Win a copy of Herbal Medicine From the Heart of the Earth this week in the Medicinal Herbs forum!

Aaron Tusmith

pollinator
+ Follow
since Jan 08, 2018
Aaron likes ...
earthworks greening the desert ungarbage
Western Idaho
Apples and Likes
Apples
Total received
39
In last 30 days
2
Total given
4
Likes
Total received
266
Received in last 30 days
4
Total given
89
Given in last 30 days
0
Forums and Threads
Scavenger Hunt
expand Pollinator Scavenger Hunt
expand First Scavenger Hunt

Recent posts by Aaron Tusmith

Glad to hear you are quitting smoking. It is one thing you will not regret. I quit last February and I actually started a thread here on permies titled Quitting Smoking as well. I smoked for 13 years and used nicotine gum and lozenges. One thing I can advise is to tell a lot of people that you're quitting both in person and here on the forum because for me, it created a sense of accountability in that I like to stick to my word. Saying that I was quitting meant that I had to do what I said I was going to do. Either way, quitting is possible and you are going to succeed.
3 days ago
the title of this post had me intrigued... I thought i was going to be about using bed sheets as mulch. Still I am in a bit of a desert climate myself and I am always interested in other's success stories. I will be furthering my approach to making things grow in the spring and eventually will be implementing some sunken bed methods as well. Best of luck.
1 month ago
The holidays are the hardest, definitely in the same boat. A fun thing I tried this year was weighing myself before Thanksgiving dinner and then weighing myself after I could eat no more. It is interesting to see the instant weight gain actually. Either way I really enjoy the holidays but as a person who tries to stay fit, the food culture that comes with the holidays makes it hard to stick with your healthy eating habits. Oh and at my weigh in after dinner on thursday I had put on eight pounds! ahh!
1 month ago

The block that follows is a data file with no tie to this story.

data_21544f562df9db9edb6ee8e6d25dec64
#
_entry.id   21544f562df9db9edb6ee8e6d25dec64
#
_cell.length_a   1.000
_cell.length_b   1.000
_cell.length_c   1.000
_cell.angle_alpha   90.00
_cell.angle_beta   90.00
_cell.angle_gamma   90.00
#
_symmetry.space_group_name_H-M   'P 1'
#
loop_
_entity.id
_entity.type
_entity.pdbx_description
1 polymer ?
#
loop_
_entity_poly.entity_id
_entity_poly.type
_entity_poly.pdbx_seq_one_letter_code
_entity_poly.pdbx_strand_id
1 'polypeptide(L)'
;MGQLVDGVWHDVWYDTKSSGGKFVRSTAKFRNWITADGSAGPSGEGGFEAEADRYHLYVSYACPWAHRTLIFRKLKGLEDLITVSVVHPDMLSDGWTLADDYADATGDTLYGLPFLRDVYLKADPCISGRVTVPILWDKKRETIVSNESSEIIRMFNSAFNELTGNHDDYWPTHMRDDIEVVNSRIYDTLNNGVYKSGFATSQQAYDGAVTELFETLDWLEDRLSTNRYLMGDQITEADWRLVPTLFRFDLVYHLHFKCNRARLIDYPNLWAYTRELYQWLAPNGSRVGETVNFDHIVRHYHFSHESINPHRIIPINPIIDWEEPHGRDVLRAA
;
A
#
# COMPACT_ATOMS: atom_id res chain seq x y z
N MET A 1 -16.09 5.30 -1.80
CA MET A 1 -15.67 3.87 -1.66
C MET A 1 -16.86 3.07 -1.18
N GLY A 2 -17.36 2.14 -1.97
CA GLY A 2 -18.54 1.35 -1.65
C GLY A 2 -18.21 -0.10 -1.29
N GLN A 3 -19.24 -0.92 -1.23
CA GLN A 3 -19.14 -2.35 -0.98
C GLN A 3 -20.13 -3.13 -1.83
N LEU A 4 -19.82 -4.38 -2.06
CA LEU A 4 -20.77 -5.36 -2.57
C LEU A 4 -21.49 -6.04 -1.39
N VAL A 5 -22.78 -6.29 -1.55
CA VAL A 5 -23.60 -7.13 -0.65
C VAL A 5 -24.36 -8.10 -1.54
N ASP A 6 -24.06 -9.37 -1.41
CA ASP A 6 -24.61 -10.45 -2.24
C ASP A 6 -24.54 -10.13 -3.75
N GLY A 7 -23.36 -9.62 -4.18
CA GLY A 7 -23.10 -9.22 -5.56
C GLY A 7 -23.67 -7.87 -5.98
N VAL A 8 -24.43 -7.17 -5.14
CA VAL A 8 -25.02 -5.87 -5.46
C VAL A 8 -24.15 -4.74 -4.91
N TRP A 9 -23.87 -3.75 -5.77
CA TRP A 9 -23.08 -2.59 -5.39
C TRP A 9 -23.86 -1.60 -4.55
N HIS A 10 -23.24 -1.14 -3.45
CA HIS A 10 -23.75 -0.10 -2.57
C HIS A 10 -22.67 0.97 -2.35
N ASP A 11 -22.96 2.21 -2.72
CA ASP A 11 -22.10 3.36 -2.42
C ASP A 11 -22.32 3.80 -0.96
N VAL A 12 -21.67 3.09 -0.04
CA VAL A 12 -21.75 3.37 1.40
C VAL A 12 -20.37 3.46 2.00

Ok, now I'm home at the computer. Since sometime in May I have been treating this floor like it was a standard plywood subfloor. I just figured if there was any damage I would cob it over. I can say that it is very durable and I would probably use this method again but improve on my execution. I'll try and answer questions that came up and explain my logic in this project. I gathered all of these cans from local restaurants over several months. I just approached them and told them I could use them for a building project and weekly I would come by and pick up a garbage bag full. With my floor, a couch, or bedposts or something heavy with legs would probably create a depression over time but I would bet that a 3 inch cob layer with an oil-hardened finish would stop that from happening with typical floor use. I think the trick in using cans in this way is to tamp and compress a lot before the floor is completely dry. If I had done this (which I did not), the floor would be in much better shape than it is. My theory is that if you dont give the cans anywhere to go then they wont move. Essentially this means tamping out any and all air pockets. At most I am able to work on the cabin 3 days a week during decent weather, so I missed the ideal windows of tamping because by the time I would get back the floor would be too dry. All I was going for anyway was a level-ish surface to work on so I could complete other interior projects in the cabin more easily. All in all my reasoning for this method was that I would either have to purchase more lumber and frame in a floor or I would have to mix up a ton more cob to make up for the volume that the cans take up. So, if we accept ideal building conditions as a given; that is -quality clay, plenty of straw, plenty of help, a few screes, a laser level and a reasonable timeline then I think this method works very well. Also, make sure the cans are clean because there were tiny little ants early on in the season. I washed all of these with soap and water but it seemed apparent that I missed a few spots.